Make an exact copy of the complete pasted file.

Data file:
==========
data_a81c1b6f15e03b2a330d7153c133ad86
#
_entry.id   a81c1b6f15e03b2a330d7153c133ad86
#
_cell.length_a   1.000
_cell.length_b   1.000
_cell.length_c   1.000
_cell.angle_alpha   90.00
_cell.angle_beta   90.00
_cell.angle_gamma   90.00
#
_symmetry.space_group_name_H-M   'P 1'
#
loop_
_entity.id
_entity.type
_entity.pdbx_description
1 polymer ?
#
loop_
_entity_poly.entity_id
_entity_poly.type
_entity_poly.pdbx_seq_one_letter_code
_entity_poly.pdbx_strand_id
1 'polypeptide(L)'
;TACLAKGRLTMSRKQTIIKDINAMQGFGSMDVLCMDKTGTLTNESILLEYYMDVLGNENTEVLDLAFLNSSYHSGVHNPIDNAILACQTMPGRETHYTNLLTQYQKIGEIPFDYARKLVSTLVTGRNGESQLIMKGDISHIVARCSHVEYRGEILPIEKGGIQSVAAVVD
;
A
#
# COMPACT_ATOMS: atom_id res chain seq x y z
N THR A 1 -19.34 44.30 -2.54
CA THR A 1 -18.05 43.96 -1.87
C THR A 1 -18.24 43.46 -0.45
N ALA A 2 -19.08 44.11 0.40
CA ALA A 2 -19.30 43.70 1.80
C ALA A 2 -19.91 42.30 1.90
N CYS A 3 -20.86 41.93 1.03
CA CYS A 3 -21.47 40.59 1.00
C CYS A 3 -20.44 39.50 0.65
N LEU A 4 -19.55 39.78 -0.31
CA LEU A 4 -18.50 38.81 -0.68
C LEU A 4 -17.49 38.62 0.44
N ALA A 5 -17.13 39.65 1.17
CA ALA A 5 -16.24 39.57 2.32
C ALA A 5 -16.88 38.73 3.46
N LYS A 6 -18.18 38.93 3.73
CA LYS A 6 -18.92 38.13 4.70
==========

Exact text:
data_a81c1b6f15e03b2a330d7153c133ad86
#
_entry.id   a81c1b6f15e03b2a330d7153c133ad86
#
_cell.length_a   1.000
_cell.length_b   1.000
_cell.length_c   1.000
_cell.angle_alpha   90.00
_cell.angle_beta   90.00
_cell.angle_gamma   90.00
#
_symmetry.space_group_name_H-M   'P 1'
#
loop_
_entity.id
_entity.type
_entity.pdbx_description
1 polymer ?
#
loop_
_entity_poly.entity_id
_entity_poly.type
_entity_poly.pdbx_seq_one_letter_code
_entity_poly.pdbx_strand_id
1 'polypeptide(L)'
;TACLAKGRLTMSRKQTIIKDINAMQGFGSMDVLCMDKTGTLTNESILLEYYMDVLGNENTEVLDLAFLNSSYHSGVHNPIDNAILACQTMPGRETHYTNLLTQYQKIGEIPFDYARKLVSTLVTGRNGESQLIMKGDISHIVARCSHVEYRGEILPIEKGGIQSVAAVVD
;
A
#
# COMPACT_ATOMS: atom_id res chain seq x y z
N THR A 1 -19.34 44.30 -2.54
CA THR A 1 -18.05 43.96 -1.87
C THR A 1 -18.24 43.46 -0.45
N ALA A 2 -19.08 44.11 0.40
CA ALA A 2 -19.30 43.70 1.80
C ALA A 2 -19.91 42.30 1.90
N CYS A 3 -20.86 41.93 1.03
CA CYS A 3 -21.47 40.59 1.00
C CYS A 3 -20.44 39.50 0.65
N LEU A 4 -19.55 39.78 -0.31
CA LEU A 4 -18.50 38.81 -0.68
C LEU A 4 -17.49 38.62 0.44
N ALA A 5 -17.13 39.65 1.17
CA ALA A 5 -16.24 39.57 2.32
C ALA A 5 -16.88 38.73 3.46
N LYS A 6 -18.18 38.93 3.73
CA LYS A 6 -18.92 38.13 4.70